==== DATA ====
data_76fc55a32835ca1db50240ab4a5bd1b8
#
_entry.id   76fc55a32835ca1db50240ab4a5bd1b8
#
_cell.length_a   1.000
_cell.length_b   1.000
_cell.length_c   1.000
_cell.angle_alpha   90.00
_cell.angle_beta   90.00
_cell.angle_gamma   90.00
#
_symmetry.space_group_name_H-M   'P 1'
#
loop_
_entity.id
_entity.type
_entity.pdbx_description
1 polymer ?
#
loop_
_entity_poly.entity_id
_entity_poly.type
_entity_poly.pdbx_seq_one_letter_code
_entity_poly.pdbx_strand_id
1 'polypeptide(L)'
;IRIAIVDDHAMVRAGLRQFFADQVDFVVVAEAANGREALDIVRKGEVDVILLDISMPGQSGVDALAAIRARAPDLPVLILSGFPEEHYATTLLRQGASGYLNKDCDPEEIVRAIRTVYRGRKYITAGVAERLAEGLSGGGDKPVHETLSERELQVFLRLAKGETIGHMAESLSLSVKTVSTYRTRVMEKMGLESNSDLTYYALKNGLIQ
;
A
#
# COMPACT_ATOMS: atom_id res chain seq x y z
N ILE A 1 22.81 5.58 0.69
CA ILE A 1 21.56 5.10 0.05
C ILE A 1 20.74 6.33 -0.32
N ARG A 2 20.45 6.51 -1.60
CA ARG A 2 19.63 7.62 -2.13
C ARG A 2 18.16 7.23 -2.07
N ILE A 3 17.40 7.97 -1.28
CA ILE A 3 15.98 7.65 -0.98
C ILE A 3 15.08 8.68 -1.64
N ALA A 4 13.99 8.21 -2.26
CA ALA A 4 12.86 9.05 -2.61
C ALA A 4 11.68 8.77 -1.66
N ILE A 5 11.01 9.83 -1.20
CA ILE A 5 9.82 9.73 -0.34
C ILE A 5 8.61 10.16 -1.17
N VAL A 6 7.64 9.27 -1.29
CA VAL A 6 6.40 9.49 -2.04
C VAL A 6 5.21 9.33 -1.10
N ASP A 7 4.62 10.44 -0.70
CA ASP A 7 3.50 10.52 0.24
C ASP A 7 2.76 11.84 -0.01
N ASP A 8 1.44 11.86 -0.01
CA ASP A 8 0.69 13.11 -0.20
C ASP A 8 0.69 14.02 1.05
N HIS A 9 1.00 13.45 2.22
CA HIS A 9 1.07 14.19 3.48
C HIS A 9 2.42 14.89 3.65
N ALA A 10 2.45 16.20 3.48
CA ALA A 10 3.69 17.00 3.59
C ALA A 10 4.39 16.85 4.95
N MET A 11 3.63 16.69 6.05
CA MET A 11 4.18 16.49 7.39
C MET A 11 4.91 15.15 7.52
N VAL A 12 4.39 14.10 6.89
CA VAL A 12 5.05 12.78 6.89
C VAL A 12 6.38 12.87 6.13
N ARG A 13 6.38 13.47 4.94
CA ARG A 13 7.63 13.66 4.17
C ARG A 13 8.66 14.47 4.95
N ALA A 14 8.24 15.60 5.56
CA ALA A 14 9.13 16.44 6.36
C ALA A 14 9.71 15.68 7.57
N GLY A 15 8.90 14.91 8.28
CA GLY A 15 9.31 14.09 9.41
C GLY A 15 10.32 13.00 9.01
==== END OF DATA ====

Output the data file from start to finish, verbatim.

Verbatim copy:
data_76fc55a32835ca1db50240ab4a5bd1b8
#
_entry.id   76fc55a32835ca1db50240ab4a5bd1b8
#
_cell.length_a   1.000
_cell.length_b   1.000
_cell.length_c   1.000
_cell.angle_alpha   90.00
_cell.angle_beta   90.00
_cell.angle_gamma   90.00
#
_symmetry.space_group_name_H-M   'P 1'
#
loop_
_entity.id
_entity.type
_entity.pdbx_description
1 polymer ?
#
loop_
_entity_poly.entity_id
_entity_poly.type
_entity_poly.pdbx_seq_one_letter_code
_entity_poly.pdbx_strand_id
1 'polypeptide(L)'
;IRIAIVDDHAMVRAGLRQFFADQVDFVVVAEAANGREALDIVRKGEVDVILLDISMPGQSGVDALAAIRARAPDLPVLILSGFPEEHYATTLLRQGASGYLNKDCDPEEIVRAIRTVYRGRKYITAGVAERLAEGLSGGGDKPVHETLSERELQVFLRLAKGETIGHMAESLSLSVKTVSTYRTRVMEKMGLESNSDLTYYALKNGLIQ
;
A
#
# COMPACT_ATOMS: atom_id res chain seq x y z
N ILE A 1 22.81 5.58 0.69
CA ILE A 1 21.56 5.10 0.05
C ILE A 1 20.74 6.33 -0.32
N ARG A 2 20.45 6.51 -1.60
CA ARG A 2 19.63 7.62 -2.13
C ARG A 2 18.16 7.23 -2.07
N ILE A 3 17.40 7.97 -1.28
CA ILE A 3 15.98 7.65 -0.98
C ILE A 3 15.08 8.68 -1.64
N ALA A 4 13.99 8.21 -2.26
CA ALA A 4 12.86 9.05 -2.61
C ALA A 4 11.68 8.77 -1.66
N ILE A 5 11.01 9.83 -1.20
CA ILE A 5 9.82 9.73 -0.34
C ILE A 5 8.61 10.16 -1.17
N VAL A 6 7.64 9.27 -1.29
CA VAL A 6 6.40 9.49 -2.04
C VAL A 6 5.21 9.33 -1.10
N ASP A 7 4.62 10.44 -0.70
CA ASP A 7 3.50 10.52 0.24
C ASP A 7 2.76 11.84 -0.01
N ASP A 8 1.44 11.86 -0.01
CA ASP A 8 0.69 13.11 -0.20
C ASP A 8 0.69 14.02 1.05
N HIS A 9 1.00 13.45 2.22
CA HIS A 9 1.07 14.19 3.48
C HIS A 9 2.42 14.89 3.65
N ALA A 10 2.45 16.20 3.48
CA ALA A 10 3.69 17.00 3.59
C ALA A 10 4.39 16.85 4.95
N MET A 11 3.63 16.69 6.05
CA MET A 11 4.18 16.49 7.39
C MET A 11 4.91 15.15 7.52
N VAL A 12 4.39 14.10 6.89
CA VAL A 12 5.05 12.78 6.89
C VAL A 12 6.38 12.87 6.13
N ARG A 13 6.38 13.47 4.94
CA ARG A 13 7.63 13.66 4.17
C ARG A 13 8.66 14.47 4.95
N ALA A 14 8.24 15.60 5.56
CA ALA A 14 9.13 16.44 6.36
C ALA A 14 9.71 15.68 7.57
N GLY A 15 8.90 14.91 8.28
CA GLY A 15 9.31 14.09 9.41
C GLY A 15 10.32 13.00 9.01